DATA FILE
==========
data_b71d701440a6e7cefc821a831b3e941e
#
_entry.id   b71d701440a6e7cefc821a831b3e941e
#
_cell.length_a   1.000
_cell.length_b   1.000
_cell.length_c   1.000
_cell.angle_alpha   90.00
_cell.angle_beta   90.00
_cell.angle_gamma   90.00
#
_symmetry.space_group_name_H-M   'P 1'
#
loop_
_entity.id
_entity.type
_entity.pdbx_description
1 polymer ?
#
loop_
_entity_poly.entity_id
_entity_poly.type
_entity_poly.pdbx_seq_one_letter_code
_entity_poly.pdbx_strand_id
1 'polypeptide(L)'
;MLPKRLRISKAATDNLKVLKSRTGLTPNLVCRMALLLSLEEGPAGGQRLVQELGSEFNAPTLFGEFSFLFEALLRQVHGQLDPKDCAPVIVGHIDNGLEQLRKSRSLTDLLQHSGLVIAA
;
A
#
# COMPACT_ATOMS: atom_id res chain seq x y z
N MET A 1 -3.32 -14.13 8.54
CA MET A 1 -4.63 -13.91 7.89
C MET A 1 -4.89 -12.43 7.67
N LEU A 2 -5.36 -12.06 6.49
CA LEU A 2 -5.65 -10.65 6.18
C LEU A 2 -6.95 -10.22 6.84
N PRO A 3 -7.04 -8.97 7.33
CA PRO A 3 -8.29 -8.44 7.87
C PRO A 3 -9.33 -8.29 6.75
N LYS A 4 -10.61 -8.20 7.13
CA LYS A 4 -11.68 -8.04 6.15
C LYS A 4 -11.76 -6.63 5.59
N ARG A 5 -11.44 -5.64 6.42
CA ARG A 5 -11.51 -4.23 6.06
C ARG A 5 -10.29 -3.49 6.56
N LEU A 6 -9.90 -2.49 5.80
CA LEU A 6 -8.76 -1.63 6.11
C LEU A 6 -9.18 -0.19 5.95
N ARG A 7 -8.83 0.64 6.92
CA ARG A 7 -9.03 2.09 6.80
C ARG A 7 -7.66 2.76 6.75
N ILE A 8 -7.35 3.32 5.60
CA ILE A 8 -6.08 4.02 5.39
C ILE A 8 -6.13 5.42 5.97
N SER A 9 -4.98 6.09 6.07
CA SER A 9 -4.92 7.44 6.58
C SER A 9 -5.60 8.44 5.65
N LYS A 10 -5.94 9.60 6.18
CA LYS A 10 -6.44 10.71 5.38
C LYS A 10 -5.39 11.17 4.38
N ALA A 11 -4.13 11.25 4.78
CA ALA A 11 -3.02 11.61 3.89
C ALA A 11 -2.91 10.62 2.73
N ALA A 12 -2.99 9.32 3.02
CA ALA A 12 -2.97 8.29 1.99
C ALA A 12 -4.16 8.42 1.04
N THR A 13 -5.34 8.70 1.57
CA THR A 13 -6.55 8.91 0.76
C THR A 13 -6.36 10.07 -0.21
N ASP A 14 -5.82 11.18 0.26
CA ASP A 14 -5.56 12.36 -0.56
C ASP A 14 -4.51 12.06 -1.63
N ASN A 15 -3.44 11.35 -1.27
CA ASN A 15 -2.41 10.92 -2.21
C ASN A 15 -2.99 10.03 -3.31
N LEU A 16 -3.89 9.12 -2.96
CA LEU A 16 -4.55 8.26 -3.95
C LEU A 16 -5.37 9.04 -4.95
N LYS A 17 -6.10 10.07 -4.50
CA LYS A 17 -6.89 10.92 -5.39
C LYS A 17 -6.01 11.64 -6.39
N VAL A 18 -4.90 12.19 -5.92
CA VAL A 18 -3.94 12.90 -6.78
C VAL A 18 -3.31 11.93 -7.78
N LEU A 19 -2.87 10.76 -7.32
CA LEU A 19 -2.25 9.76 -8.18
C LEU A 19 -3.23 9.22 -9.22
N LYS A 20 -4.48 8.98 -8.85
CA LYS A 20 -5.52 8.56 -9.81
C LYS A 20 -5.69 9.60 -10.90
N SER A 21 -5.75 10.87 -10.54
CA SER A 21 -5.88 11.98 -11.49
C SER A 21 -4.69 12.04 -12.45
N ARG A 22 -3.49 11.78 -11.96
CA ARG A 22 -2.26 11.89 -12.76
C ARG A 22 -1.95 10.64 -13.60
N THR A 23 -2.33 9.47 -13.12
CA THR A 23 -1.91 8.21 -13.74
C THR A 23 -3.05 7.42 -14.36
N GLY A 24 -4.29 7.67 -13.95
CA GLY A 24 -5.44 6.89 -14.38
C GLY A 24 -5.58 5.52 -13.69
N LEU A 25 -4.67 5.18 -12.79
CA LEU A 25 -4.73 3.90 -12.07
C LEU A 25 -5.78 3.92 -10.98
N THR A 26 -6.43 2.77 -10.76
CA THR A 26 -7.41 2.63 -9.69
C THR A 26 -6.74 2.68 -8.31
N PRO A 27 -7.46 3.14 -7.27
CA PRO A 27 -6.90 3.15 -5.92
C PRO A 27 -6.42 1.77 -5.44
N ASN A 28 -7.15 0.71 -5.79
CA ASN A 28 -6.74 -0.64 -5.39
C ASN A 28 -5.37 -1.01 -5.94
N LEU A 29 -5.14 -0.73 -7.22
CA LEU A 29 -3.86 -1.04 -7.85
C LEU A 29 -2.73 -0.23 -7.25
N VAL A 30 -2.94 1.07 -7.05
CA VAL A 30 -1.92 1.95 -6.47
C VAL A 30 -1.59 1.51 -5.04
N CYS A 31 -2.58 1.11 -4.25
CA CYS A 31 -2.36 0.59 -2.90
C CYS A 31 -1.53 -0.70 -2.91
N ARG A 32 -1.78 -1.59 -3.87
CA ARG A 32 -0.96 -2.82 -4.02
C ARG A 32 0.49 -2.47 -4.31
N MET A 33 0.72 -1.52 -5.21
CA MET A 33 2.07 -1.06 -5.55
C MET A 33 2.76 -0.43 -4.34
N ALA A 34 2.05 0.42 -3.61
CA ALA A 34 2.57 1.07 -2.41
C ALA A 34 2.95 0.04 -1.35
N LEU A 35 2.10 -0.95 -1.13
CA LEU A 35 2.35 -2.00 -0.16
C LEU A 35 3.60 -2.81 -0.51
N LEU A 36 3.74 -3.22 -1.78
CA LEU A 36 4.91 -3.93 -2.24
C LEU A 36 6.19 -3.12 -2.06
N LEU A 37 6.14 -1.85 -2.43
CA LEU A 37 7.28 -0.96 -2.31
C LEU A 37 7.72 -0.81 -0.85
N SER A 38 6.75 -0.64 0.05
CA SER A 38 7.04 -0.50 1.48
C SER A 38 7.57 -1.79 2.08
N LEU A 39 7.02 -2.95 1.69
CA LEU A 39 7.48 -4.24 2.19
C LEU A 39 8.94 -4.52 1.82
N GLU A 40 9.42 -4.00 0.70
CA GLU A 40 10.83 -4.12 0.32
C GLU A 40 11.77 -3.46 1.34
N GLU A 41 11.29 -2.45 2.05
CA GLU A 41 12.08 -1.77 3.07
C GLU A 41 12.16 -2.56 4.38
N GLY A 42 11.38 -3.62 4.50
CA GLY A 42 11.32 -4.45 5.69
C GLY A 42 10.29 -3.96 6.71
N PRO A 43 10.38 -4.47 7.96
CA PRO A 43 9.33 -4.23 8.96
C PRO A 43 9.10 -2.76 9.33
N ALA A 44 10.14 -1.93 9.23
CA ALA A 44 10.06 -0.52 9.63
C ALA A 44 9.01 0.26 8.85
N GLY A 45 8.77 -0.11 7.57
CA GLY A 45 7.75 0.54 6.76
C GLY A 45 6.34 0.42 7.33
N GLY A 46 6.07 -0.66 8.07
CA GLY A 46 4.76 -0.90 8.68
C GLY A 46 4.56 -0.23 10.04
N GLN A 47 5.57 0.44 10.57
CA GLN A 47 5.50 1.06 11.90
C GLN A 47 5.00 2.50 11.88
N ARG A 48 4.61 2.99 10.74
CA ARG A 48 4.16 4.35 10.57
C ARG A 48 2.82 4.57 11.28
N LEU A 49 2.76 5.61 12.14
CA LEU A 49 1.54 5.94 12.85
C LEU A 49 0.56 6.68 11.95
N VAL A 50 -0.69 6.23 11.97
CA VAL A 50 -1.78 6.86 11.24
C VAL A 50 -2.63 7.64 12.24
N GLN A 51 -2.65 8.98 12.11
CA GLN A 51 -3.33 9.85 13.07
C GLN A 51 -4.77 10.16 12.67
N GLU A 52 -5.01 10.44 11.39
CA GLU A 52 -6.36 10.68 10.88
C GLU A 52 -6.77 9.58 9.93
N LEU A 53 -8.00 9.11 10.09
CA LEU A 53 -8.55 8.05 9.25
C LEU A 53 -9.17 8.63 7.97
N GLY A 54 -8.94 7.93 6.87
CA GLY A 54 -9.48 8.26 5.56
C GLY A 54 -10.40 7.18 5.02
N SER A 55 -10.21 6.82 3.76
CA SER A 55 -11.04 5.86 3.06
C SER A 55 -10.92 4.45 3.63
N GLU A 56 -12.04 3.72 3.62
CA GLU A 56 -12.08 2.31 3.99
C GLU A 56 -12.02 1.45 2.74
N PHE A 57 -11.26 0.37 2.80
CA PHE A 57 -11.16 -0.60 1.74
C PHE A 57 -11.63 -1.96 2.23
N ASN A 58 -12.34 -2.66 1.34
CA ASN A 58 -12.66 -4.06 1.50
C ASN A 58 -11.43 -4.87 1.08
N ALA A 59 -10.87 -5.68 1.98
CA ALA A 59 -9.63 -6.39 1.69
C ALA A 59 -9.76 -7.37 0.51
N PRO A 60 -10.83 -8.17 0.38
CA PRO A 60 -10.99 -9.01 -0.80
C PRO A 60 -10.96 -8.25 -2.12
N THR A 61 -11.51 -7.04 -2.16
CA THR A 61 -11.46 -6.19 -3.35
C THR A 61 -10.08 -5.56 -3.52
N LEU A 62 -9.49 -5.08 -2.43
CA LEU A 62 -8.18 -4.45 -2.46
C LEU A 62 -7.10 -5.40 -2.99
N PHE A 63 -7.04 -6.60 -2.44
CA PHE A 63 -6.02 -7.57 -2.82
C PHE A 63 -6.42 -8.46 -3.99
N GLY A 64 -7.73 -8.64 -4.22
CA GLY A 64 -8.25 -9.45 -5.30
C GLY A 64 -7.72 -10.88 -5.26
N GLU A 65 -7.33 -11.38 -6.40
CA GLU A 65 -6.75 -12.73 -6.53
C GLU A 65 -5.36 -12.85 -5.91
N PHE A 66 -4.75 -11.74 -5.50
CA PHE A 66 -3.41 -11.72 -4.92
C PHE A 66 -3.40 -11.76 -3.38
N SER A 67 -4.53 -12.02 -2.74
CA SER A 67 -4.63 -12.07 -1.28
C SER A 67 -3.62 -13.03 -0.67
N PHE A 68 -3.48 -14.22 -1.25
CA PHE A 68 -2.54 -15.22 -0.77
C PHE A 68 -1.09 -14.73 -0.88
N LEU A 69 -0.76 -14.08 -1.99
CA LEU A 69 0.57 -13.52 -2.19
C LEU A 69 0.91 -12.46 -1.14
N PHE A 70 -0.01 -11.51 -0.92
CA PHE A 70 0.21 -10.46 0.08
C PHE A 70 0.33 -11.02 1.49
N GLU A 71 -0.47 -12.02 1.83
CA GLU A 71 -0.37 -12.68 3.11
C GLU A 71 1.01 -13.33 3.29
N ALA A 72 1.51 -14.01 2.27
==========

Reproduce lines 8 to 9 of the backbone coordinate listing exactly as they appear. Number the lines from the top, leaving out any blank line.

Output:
_cell.angle_alpha   90.00
_cell.angle_beta   90.00